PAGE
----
With current stats highlighting a nearly 10% decline in retail sales YOY, it’s no surprise that the retail industry will experience an influx and volatility in inventory levels. Knowing the right metrics to measure your inventory against can help you understand the degree of impact to your business and what your future might hold. 


While topline sales provide a visible indication of performance, actual business profitability relies heavily on proper inventory management. Depending on their size, brands can spend anywhere from 50-80% of their budget on inventory. The role of inventory managers is to turn this budget into profit for their company as fast as possible. Doing so inaccurately will result in expenses beyond the constraint of cash. Costs associated with storage, movement, and markdowns all add up to make inventory management a critical component to the health of any retailer. Measuring your inventory against the following KPIs is the first step in strategizing inventory plans and setting yourself up for success.



Short for gross margin return on (inventory) investment, GMROI is perhaps the most crucial metric of profitability for planners who buy low to sell high. GMROI is essentially the degree to which a product yields financial gain as measured by a price to earnings ratio. It is calculated as gross margin divided by average inventory cost to show margin relative to the investment. While ideal rates vary by industry, generally a higher GMROI signifies a “healthier” product. Alternatively, anything below a rate of 1 would imply negative returns. Though like any metric, GMROI should be assessed in tandem with other KPIs as what proves to be strong in one area may not apply to others.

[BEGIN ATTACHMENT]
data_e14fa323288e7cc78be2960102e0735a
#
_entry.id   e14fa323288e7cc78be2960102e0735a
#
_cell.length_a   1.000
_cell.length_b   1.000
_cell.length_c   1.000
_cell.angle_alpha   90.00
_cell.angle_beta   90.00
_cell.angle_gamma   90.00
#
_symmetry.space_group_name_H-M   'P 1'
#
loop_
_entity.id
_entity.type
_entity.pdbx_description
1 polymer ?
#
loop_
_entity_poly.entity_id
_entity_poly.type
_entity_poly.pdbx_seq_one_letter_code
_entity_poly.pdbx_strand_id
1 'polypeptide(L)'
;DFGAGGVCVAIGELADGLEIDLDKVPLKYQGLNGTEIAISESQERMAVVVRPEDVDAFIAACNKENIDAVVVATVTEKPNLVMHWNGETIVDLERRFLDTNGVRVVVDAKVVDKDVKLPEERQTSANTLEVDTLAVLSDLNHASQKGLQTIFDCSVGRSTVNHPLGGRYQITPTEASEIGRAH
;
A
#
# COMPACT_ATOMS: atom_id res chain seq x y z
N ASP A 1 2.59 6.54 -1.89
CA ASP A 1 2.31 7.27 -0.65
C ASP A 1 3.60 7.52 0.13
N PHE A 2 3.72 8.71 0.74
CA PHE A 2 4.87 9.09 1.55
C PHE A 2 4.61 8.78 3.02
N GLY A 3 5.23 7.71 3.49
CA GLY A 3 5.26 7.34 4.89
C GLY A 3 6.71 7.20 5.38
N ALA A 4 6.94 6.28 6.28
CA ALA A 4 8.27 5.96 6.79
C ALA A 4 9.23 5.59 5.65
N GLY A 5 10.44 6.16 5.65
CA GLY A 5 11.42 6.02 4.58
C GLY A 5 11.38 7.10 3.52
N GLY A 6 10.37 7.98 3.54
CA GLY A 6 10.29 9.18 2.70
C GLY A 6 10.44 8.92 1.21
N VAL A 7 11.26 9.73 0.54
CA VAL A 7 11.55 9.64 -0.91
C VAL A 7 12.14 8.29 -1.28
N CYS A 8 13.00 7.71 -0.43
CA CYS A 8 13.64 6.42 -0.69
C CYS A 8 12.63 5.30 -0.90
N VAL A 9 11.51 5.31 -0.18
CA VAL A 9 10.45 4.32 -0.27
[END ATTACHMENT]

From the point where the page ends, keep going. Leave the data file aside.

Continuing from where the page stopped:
EOH Inventory

Quantified at units, cost, and retail, ending on hand inventory (EOH) reflects the sum of all units for the last day of the selected time range. EOH helps identify how much inventory is available by channel, location, and season. Combined with WOS, EOH is used to understand the longevity of inventory. With this information, a planner or merchandiser can know what is considered “stale” inventory and reallocate it to other locations or channels where needed. Without the insights attached to this metric, brands may turn to discounting as a short term strategy to offload cash constraining inventory.


Weeks of supply, or WOS, is a measurement for safety stock as it relates to your future demand. WOS acts as a metric to value the life of inventory on hand in weeks. In other words, how many weeks it will take for an item to sell out based on current on hand inventory and future projected weekly sales. WOS is calculated as inventory on hand divided by future average weekly sales.